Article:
Save and Sightsee with CityPASS
A time- and money-saving way to see NYC and other U.S. cities
“Spend less. Experience more. See Top Attractions.” While the promise may seem like a gimmick, seasoned travel writer Martha Steger did the math and tried CityPASS on a multigenerational trip with her son’s family to New York City. She shares her experience with Boomer readers.
Winter break – or any vacation time – lends itself to visiting destinations never visited or not seen in a while. At the end of 2022 my New York son’s family and I took advantage of CityPASS to experience (or re-experience) – at a significant discount – several major NYC sites (the ‘pass’ must be used during nine consecutive days). Other participating North American cities include Chicago, Philadelphia, Atlanta, Orlando, Dallas and Houston – as well as Denver, San Francisco, Seattle, and others, all offering the discount program.
Each city’s program is slightly different, with San Antonio’s current offering being a promised 35% savings on four attractions; Tampa Bay, 54% on five attractions; and varied Southern California discounts at Disneyland and Disneyland Resort, Universal Studios, Sea World San Diego, and Legoland California Resort. Travelers with children should check ages used by the destinations to price tickets for children, as price-breaks occur for those under 11 as well as for those aged 6 or 5 or 2 and under.
Plan your time, skip the line
I calculated our 40% savings by comparing the cost of the CityPASS price with the combined box-office price of same-day individual admissions to the NYC attractions included on the PASS. The December 2023 cost at press-time (for five attractions) was $138 for adults aged 18+, and children aged 6 to 17, $118 – but a single adult ticket to the top of the Empire State Building is $79 (seniors, $77) and $73 for children. The Statue of Liberty and Ellis Island tours (3 hours) are $31.50, adults; $25, seniors; and $19, ages 4-12. Advanced reservations or dated tickets are recommended – and sometimes required – on a first-come, first-served basis.
Most museums, of course, don’t require reservations, but it’s a good idea to check the busiest – and slowest – days of the week. New York’s Guggenheim Museum is inevitably busy on Sunday afternoons during school breaks, but I knew in advance we could skip the ticket line and take our passes directly to the front door for admission. I felt those standing in line looking on in wonder: We weren’t celebrities, we just had CityPASS.
The biggest appeals of this program for me are that with the ability to make attraction reservations early through the My CityPASS app, we didn’t have to worry about the attractions being sold out when we arrived. (Tip: For perennially busy tourism destinations such as New York, plan to make attractions reservations about two weeks prior to your arrival date.)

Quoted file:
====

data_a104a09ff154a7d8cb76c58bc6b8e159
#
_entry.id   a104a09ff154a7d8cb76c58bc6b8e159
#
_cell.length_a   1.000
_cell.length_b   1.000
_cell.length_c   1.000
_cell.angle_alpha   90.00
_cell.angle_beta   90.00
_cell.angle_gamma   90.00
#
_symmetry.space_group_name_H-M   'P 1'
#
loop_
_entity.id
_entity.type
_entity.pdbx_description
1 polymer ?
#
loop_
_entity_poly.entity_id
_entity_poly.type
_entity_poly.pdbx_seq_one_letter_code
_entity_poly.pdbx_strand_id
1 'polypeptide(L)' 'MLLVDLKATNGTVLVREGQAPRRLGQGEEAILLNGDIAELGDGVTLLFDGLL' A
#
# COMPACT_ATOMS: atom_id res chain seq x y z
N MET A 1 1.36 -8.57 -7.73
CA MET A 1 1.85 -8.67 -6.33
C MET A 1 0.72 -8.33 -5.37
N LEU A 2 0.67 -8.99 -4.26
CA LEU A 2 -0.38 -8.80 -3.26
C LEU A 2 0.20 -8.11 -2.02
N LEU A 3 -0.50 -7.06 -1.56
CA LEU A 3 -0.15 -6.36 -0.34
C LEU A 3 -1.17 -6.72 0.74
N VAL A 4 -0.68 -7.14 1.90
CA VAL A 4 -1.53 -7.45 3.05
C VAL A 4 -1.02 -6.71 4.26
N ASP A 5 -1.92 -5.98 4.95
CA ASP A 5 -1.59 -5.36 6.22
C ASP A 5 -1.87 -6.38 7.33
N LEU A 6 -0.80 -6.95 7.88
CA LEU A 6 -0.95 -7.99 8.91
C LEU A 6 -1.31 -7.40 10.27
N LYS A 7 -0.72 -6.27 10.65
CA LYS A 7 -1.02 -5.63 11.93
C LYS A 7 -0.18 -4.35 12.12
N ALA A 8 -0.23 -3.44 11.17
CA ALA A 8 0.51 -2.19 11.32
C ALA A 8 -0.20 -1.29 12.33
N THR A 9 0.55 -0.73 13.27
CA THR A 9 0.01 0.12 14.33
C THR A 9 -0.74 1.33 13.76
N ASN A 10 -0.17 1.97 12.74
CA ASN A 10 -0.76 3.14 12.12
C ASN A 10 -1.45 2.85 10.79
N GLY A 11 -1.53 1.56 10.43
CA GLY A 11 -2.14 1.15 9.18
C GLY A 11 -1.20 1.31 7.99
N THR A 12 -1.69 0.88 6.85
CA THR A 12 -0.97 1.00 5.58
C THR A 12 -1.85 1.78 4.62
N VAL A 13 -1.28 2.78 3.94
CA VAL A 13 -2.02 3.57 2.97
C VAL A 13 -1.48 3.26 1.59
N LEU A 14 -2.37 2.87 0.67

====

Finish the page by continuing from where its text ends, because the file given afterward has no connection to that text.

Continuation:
With booking complete, we were free to focus on travel to the specific areas, parking, and enjoying lunches or shopping near the chosen sites. Some experiences, such as the Circle Line Sightseeing Cruise around Manhattan and the ferry access to the Statue of Liberty and Ellis Island each take almost a half-day including time for travel and parking.
Our three generations were equally impressed by the Empire State Building’s stunning 360-degree views from the 102nd floor observatory; the second-floor museum is worthwhile, too. Even before we went up, everyone wanted a photo with the King Kong image behind us!
City guides, well-versed in American and New York history on the 2.5-hour circle tour of Manhattan, add context and coherence to the trip under 20 bridges, along all three NYC rivers. (Covered parking adjacent to the departure point at Pier 83 is $35 daily.) Whether seated in the temperature-controlled interior of the boat or out on the deck, this is the ideal way to see the city’s skyline that includes iconic sites such as One World Trade Center, Yankee Stadium and the Statue of Liberty and Ellis Island.
The only criticism I heard from someone else with a CityPASS was that standing in line wasn’t completely eliminated, as there are waits once visitors get inside buildings or boats – but that’s to be expected in a city that had almost 57 million visitors in 2022.
Other sites included but not heretofore mentioned on CityPASS include the 9/11 Memorial Museum, Top of the Rock, Intrepid Museum – and a favorite with my children and grandchildren from an early age, the American Museum of Natural History, which requires a timed-entry ticket. Don’t wait until the last minute to make reservations, as daily slots are limited by capacity. Like other NYC attractions, the AMNH features accessibility information on its website and tells visitors with special needs to contact its representatives at email@example.com (phone 212-769-5250) if they require special accommodations.
FEATURED IMAGE, TOP: Statue of Liberty & Ellis Island — Statue of Liberty on Liberty Island. Courtesy of Statue Cruises